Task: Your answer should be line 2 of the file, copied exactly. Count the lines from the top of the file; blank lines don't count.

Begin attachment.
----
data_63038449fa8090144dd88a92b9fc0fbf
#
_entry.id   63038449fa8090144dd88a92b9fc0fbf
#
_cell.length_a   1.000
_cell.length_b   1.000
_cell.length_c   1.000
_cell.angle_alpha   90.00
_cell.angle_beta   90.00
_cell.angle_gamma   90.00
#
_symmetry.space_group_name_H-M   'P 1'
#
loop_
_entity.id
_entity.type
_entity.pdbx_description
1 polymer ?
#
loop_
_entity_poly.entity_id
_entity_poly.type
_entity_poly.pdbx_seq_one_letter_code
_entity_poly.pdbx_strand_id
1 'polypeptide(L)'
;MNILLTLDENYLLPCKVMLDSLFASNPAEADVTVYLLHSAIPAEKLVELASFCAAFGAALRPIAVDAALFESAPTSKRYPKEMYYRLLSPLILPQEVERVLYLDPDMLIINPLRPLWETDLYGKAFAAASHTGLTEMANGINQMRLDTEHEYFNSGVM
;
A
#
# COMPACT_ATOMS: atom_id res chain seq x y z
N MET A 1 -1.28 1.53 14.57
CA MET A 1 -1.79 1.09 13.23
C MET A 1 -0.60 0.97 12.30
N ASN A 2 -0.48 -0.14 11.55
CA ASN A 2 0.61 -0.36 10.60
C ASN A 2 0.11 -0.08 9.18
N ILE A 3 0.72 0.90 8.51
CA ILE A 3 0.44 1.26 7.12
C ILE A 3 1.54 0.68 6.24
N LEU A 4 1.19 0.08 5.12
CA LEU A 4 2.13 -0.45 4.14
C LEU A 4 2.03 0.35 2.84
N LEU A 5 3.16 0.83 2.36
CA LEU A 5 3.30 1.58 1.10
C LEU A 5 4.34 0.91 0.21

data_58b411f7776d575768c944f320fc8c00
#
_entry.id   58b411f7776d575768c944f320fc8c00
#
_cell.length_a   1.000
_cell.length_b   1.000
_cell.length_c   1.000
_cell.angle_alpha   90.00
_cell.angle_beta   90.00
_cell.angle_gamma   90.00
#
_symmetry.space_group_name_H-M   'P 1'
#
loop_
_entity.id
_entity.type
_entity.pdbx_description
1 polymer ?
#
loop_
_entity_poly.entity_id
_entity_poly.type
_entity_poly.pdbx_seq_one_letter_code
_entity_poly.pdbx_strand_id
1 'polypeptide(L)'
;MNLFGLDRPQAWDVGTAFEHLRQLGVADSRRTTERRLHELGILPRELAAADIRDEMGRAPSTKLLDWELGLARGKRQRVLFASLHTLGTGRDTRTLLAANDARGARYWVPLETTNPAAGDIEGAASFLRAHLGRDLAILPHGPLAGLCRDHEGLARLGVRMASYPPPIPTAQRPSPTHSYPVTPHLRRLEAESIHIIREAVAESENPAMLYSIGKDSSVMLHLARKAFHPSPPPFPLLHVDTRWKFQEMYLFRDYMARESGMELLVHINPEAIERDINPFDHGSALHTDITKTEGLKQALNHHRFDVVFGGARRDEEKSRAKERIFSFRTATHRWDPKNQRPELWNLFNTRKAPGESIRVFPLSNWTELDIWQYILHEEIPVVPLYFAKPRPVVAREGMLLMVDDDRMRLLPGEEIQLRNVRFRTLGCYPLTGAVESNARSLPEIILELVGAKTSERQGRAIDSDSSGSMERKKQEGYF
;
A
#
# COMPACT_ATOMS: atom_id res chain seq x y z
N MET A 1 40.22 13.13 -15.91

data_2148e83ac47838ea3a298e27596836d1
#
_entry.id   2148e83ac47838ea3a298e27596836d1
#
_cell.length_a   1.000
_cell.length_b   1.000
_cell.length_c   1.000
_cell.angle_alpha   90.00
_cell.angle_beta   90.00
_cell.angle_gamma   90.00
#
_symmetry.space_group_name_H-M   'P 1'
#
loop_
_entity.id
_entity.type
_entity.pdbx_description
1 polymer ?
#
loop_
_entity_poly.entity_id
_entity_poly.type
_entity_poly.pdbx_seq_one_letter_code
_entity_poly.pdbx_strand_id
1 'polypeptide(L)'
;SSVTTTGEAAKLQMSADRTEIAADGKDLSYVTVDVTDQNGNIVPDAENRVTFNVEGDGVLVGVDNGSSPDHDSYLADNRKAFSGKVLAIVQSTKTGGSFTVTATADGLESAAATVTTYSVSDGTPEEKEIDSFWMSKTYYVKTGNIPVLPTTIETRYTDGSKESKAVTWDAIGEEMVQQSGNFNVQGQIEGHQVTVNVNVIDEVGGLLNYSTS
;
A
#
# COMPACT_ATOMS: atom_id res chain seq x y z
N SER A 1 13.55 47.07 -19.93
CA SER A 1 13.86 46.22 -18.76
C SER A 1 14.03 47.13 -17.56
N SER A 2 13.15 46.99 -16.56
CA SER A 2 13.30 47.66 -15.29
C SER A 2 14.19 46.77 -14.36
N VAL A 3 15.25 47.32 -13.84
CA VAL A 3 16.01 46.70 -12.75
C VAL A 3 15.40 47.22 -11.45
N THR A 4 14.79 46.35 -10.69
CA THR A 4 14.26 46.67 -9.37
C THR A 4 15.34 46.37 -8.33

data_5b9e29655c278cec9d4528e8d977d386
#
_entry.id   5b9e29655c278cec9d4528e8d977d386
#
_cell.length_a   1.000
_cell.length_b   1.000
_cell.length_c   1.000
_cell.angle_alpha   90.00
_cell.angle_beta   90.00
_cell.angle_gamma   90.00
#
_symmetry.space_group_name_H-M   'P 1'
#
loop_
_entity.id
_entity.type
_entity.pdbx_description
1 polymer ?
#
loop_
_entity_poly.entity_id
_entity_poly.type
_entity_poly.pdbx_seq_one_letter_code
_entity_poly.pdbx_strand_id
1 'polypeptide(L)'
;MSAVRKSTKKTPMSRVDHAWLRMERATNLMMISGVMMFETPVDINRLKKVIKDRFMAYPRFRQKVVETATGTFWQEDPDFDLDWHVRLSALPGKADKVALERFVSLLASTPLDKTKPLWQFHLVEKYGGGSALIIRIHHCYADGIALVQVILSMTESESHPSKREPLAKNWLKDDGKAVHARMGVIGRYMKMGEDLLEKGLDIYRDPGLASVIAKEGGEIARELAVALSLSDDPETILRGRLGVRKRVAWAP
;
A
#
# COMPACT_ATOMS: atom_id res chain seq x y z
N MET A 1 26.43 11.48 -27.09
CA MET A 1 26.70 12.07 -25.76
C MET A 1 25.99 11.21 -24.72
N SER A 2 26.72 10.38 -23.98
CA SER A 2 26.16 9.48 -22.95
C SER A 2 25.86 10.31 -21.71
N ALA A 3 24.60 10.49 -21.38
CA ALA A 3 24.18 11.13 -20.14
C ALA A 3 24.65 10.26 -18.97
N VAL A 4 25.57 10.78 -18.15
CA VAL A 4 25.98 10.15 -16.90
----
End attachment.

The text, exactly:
#